‘The Last Time’ live


Photo by Wes Brown.

I performed at Gypsy Rose Music in Roswell, GA last month, and my friend Wes stopped by and happened to bring his camera.

Here is a live version of “The Last Time” from my album The Final Scene.

Authenticity, mental health, and social media

I recently saw a post from a friend of mine in the Atlanta area. It started out, “The more I see my friends (especially male friends) sharing their mental health struggles and reaching out, the more inclined I am to do the same.” He proceeded to talk of his own struggles with depression.

Scrolling just a few posts later, a friend in southeast Alabama shared a post from a veteran’s page listing phone numbers to specific helplines – suicide, eating disorder, addiction, transgender suicide, domestic violence, etc.

These posts reminded me of something that has been on my mind recently regarding authenticity and social media, especially as it relates to mental health.

If you’re a regular reader of this blog, you’ve seen previous posts about mental health and my personal struggles with depression. A lot of the past five-ish years have been rough, and earlier this year, it got really bad again.

Lately, I’ve actually been in a pretty good head space. I’m fully aware that things could change for the worse at any moment, but I’m enjoying the good days while they’re here and appreciating them. Gotta say, it’s nice. And I hope my friends are able to get to a better head space soon.

Another thing that I discuss on this blog periodically are my thoughts on authenticity, and this one photo has been popping into my head recently. The photo and my thoughts surrounding it, along with the posts mentioned above, made me think I should finally take a few minutes to put these thoughts on paper – or the digital equivalent.


That photo was taken almost three years ago now – Christmas night 2016. After the family gathering during the day, I went over to hang out with some friends. Good times. A great way to end the holiday – laughter and friendship.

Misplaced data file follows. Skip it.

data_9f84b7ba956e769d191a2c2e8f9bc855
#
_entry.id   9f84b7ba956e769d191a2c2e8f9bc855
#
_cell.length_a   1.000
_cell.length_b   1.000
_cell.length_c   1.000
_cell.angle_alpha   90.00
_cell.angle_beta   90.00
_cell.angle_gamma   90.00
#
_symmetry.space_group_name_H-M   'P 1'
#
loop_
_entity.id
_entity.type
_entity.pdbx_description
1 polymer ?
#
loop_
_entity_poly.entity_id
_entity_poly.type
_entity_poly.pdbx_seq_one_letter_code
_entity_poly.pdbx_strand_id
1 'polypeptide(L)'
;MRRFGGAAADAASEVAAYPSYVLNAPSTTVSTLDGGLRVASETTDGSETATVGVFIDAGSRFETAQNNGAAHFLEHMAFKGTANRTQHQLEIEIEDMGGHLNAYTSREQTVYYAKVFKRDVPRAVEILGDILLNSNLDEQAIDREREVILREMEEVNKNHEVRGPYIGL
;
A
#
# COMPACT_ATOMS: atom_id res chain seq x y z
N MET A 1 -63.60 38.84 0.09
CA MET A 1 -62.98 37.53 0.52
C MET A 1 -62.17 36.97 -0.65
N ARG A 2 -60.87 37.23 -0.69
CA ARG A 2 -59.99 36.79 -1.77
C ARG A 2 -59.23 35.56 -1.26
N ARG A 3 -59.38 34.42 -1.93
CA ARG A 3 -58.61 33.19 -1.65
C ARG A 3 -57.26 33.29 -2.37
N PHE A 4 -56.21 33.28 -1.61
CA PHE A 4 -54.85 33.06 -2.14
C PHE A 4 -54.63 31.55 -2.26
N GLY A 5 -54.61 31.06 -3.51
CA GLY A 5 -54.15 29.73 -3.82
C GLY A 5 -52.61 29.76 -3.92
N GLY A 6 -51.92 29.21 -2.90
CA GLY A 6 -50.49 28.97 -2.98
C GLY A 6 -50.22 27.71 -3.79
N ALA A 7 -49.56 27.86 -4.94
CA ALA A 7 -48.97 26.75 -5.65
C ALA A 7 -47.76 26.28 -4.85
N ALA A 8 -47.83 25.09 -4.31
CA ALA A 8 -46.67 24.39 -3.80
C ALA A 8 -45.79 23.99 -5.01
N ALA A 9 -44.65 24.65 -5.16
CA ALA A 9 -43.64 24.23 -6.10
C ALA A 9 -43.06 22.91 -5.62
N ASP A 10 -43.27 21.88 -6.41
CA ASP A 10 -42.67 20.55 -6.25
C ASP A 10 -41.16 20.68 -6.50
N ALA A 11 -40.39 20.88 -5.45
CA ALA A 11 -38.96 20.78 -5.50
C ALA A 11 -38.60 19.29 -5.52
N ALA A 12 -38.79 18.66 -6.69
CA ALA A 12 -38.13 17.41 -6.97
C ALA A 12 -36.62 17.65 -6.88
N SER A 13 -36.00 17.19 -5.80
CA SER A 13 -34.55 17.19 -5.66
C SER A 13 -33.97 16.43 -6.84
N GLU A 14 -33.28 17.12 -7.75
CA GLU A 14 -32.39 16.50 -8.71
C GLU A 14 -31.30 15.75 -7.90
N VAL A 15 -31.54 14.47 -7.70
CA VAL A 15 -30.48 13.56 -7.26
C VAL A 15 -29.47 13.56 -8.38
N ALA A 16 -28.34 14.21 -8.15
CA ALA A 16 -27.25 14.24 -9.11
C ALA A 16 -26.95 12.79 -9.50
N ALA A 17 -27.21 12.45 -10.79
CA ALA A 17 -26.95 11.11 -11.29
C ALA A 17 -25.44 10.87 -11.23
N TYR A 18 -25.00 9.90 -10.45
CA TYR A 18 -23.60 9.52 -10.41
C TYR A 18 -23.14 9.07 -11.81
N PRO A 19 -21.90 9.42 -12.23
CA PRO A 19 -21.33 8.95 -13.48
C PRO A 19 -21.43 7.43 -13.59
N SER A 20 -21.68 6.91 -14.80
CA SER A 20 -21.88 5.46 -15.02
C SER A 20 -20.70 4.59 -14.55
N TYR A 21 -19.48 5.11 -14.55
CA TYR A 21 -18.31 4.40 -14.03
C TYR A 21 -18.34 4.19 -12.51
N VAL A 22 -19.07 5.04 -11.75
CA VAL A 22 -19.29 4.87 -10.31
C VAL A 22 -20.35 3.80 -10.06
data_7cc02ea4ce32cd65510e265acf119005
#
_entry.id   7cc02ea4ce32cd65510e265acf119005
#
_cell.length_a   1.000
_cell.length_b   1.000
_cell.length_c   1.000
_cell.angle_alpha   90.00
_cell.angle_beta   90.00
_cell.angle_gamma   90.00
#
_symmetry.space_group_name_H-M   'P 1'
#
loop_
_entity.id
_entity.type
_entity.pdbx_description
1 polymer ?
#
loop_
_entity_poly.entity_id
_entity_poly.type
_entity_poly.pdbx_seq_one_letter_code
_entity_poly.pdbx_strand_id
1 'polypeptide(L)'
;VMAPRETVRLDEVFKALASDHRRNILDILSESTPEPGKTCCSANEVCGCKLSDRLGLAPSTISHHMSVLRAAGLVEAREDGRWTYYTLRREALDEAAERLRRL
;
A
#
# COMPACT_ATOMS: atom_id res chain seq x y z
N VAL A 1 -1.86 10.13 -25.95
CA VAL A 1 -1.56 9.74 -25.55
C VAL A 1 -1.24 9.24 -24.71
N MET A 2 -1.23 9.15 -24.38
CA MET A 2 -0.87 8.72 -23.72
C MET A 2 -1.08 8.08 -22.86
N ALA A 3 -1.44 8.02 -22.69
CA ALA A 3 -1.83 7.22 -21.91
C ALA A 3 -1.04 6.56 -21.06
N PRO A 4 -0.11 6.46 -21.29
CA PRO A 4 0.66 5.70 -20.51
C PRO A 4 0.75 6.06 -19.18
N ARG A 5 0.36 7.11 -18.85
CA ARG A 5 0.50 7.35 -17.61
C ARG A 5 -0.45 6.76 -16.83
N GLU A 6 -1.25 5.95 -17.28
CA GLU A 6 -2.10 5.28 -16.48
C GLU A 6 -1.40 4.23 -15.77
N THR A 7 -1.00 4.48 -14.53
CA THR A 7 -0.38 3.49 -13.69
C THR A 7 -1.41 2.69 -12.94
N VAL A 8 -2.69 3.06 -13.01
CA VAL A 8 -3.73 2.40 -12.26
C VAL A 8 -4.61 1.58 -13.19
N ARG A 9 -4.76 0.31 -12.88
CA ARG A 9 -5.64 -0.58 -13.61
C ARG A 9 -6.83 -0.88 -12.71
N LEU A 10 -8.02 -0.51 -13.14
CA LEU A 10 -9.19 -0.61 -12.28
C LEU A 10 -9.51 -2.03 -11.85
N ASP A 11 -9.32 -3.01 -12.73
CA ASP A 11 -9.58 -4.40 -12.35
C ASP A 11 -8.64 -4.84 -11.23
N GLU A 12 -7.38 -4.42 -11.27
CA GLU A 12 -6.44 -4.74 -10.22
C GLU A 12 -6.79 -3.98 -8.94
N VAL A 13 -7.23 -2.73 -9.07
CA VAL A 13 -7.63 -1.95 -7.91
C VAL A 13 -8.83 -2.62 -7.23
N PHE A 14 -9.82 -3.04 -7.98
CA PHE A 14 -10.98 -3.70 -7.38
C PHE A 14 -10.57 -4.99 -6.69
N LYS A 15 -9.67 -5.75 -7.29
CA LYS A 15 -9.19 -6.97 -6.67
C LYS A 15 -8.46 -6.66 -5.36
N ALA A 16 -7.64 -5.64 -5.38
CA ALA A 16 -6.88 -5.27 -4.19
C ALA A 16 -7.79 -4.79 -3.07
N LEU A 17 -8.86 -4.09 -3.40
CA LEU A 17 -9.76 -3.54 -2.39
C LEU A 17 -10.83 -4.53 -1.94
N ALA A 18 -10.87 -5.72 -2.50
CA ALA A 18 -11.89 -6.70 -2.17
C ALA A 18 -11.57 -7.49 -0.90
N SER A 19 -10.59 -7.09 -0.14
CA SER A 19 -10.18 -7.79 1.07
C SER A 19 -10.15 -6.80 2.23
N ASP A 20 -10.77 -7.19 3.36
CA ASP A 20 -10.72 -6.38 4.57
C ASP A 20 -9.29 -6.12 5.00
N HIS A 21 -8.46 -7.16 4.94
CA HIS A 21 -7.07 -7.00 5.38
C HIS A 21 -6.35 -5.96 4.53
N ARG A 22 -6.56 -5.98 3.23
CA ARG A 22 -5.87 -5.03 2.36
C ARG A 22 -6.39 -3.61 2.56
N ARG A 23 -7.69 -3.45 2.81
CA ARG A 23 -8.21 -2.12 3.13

What that photo doesn’t tell you is that in that same night, just a little bit prior to that photo being taken, I had a full-on crying fit breakdown in that very kitchen in front of those very people.

That photo doesn’t show that I was in a deep depression at the time. It doesn’t reveal how I spilled it all about how I didn’t want to live, while one of my friends wrapped their arms around me and held me.

We have a tendency to post the good times and not the bad, and hey, I encourage you all to definitely celebrate the good times. Post away! But I also think it’s important once in a while to remind ourselves that much of what we’re seeing is fake. It’s a pretty facade that covers the despair.

I think it’s natural for us to compare our lives to what we’re seeing, even unconsciously, but again, much of what we see is not real, or at least not the whole story.

I know that not everyone feels comfortable being public about their struggles, and that’s OK. If you’re able to “fight in the open,” go for it. If you’re not at a place where you feel comfortable doing so, reach out to a close friend. Or hey, there’s a contact form on this website – I’ll email you back.

Bottom line: remember that much of social media is fake; you are loved; and check on your friends (yes, even your strong friends.) This time of year is difficult for a lot of people. And I’m sure they will appreciate hearing from you.

Thanks for reading. Much love.

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Nov. 2019 Guitar Pull photos are up!

Full gallery on my Facebook page.

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Six years to the day


Facebook memories reminded me that six years ago today, I performed at the Cloverdale Playhouse for the first time as part of the Joe Thomas Jr. Guitar Pull. Yep, Nov. 19, 2013.

(Related – it happens to be the third Tuesday, and there is a ‘Pull’ tonight. You should go.)

I think that was the first time I ever stepped foot into the Playhouse, and if you’re a regular reader of this blog or follow me on social media, you know it wasn’t the last.

I never thought six years ago that this event would be the subject of my first feature-length film as director. I never would have thought that I’d have created so many memories, taken so many photos, helped film promo videos for productions.

I’m reminded of what Mike Winkelman said in Commit to the Song, “One of the things I love about this place is everybody’s welcome.”

Props to the staff, volunteers, and donors that keep that community theater going. It’s a great thing to have in Montgomery. Keep up the good work.

See y’all tonight!

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Stay spooky, my friends

Yes, Halloween has come and gone, but… before your ears get completely inundated with Christmas music, check out this video from Halloween night.

(Side note: I said “completely” above because last night, as I’m getting out of my car to enter a restaurant for dinner, the home decor place nearby was blasting Christmas music outside causing my WTF face to magically appear.)

Anyway, here’s the video. It was a really fun shoot for a law office that became a haunted house for Dracula’s Ball.